A best of both worlds - William Walker Oration

Australian Council for Educational Leaders Conference

2014 October, 3

A best of both worlds - William Walker Oration

Treating Indigenous peoples as a separate race invoked a long history, a long historical baggage that attached to the idea of race, and particularly members of the so-called Aboriginal race, that has really been a yolk on indigenous policy in this period of citizenship.


I was appointed to an expert panel under the Gillard government and my colleagues were very convincing with me about the deleterious impact of our recognition being on the basis of race. And so central to the reforms that were recommended was the removal of our status of recognition from that concept of race to the concept of peoples - that we are the indigenous peoples of Australia. We are not a separate race, we are like everyone: members of the human race.


So there are specific proposals which we hope will relegate the concept of race in the Australian Constitution to the past. We will put it behind us the idea that there are different races in Australia. Yes there are different ethnicities, there are many cultures, languages, traditions, religions and rituals, but there are not different races.


The challenge we face, of course, is that in the Australia popular discourse indigeneity is equated with race. There is an assumption that indigenous recognition involves racial recognition and it is an argument that we’re going to have to clarify in the public mind because that conflation has been allowed to run for a very long time in the popular thinking of Australians.


But to say that we are indigenous to the country is a different thing from saying that we are a separate race. So in the specific reform proposals there is a redundant provision in section 25 of the Constitution that anticipated discrimination in relation to voting on the basis of race around which there is consensus that we should finally delete section 25 of the Australian Constitution.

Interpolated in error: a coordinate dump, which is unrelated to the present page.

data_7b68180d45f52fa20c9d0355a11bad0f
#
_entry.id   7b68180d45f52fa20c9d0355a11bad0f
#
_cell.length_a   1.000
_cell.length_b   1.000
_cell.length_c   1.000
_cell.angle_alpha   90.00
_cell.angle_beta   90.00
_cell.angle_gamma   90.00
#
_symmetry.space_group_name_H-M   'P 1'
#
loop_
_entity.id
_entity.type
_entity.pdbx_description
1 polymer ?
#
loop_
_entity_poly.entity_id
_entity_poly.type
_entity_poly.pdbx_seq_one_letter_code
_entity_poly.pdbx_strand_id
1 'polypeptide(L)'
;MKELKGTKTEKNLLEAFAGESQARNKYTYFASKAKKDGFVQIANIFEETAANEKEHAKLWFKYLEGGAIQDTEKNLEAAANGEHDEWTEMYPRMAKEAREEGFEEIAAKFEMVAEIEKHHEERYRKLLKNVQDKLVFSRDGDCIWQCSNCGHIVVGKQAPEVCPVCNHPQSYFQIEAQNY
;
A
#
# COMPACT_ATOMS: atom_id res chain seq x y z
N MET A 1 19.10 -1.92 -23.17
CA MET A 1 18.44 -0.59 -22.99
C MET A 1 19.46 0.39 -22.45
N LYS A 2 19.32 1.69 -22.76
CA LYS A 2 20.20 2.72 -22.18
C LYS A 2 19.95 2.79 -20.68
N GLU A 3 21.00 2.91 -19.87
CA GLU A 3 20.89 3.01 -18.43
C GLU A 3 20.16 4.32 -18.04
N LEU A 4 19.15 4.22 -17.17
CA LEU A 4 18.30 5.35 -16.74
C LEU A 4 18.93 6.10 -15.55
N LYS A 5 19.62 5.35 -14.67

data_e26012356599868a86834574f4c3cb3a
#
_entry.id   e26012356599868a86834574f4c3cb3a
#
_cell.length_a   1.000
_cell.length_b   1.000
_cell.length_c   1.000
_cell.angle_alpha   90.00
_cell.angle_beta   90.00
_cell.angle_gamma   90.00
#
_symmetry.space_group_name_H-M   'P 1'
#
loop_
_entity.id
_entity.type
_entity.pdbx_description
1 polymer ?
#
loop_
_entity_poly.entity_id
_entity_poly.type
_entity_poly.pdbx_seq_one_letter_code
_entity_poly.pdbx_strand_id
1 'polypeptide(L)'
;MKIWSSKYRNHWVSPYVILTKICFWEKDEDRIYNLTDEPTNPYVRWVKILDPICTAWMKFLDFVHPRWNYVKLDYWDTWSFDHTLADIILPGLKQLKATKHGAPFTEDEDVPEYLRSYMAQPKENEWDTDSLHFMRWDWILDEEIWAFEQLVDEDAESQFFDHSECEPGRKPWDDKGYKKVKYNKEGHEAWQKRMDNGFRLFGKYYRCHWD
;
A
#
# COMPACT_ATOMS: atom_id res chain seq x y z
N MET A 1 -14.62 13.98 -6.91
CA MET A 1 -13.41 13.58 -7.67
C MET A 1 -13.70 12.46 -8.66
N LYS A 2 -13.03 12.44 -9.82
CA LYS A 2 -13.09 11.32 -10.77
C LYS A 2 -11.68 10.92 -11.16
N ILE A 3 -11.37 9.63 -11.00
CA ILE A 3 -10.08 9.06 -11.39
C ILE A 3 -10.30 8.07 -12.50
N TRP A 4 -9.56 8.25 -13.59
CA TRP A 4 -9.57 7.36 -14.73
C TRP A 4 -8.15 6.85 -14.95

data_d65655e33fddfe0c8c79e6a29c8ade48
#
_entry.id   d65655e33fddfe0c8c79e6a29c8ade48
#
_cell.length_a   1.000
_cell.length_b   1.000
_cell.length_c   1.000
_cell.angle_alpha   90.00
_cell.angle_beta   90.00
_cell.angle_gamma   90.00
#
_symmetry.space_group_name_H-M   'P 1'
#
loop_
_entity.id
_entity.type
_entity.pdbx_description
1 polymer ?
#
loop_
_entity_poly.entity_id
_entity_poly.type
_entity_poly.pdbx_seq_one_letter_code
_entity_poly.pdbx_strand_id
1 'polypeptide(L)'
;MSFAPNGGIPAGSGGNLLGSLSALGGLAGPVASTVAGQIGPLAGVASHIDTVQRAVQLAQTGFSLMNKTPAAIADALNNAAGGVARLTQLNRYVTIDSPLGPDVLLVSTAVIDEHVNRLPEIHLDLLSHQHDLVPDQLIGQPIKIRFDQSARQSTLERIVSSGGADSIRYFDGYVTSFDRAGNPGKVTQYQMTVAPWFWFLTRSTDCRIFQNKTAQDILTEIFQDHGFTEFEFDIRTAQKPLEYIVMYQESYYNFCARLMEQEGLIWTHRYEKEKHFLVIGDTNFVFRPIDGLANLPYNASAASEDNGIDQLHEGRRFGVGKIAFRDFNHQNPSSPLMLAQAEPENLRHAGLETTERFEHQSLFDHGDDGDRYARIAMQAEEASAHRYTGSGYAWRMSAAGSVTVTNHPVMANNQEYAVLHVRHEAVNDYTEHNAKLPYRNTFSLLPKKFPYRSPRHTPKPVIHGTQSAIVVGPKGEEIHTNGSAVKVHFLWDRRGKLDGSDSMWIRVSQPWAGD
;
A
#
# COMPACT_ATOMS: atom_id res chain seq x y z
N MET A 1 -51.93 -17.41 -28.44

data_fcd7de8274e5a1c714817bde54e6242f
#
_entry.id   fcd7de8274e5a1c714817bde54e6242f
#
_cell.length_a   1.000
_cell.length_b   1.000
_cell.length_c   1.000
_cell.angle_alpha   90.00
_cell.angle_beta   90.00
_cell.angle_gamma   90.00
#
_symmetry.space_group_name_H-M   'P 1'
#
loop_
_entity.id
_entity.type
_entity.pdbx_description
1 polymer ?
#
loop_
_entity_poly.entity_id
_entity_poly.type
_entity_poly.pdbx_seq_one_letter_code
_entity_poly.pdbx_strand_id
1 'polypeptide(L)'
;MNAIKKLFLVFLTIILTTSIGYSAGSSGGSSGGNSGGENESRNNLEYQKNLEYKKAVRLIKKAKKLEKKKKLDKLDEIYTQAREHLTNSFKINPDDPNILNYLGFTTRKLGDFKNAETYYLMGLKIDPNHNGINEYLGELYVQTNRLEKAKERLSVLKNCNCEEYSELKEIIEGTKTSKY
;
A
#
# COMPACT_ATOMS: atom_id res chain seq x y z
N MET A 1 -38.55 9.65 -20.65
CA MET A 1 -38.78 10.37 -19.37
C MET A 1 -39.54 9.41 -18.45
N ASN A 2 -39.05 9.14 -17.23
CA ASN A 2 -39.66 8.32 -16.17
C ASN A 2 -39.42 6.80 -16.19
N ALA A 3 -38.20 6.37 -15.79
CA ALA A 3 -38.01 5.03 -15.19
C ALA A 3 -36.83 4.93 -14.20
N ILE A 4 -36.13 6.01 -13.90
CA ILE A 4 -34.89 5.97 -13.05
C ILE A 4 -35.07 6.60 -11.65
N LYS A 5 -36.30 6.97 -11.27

There is also a general acceptance that we should change the Commonwealth parliament's power in respect of its legislative responsibilities in relation to Aboriginal and Torres Strait Islander peoples. That we should delete race as the basis of that power and instead make it a power in relation to the Aboriginal and Torres Strait Islander peoples.


We then get into controversial territory in relation to whether there will be a prohibition against racial discrimination in the Constitution. Something which our panel proposed and indigenous people across the country were firmly in favor of.


People don’t want the long history of discrimination to continue in the future. They want a guarantee that the 3% mouse is dealt with fairly by the 97% elephant. And our minimal influence in the power structure of the country, makes that anxiety very real. There has been a history of legislative and policy discrimination.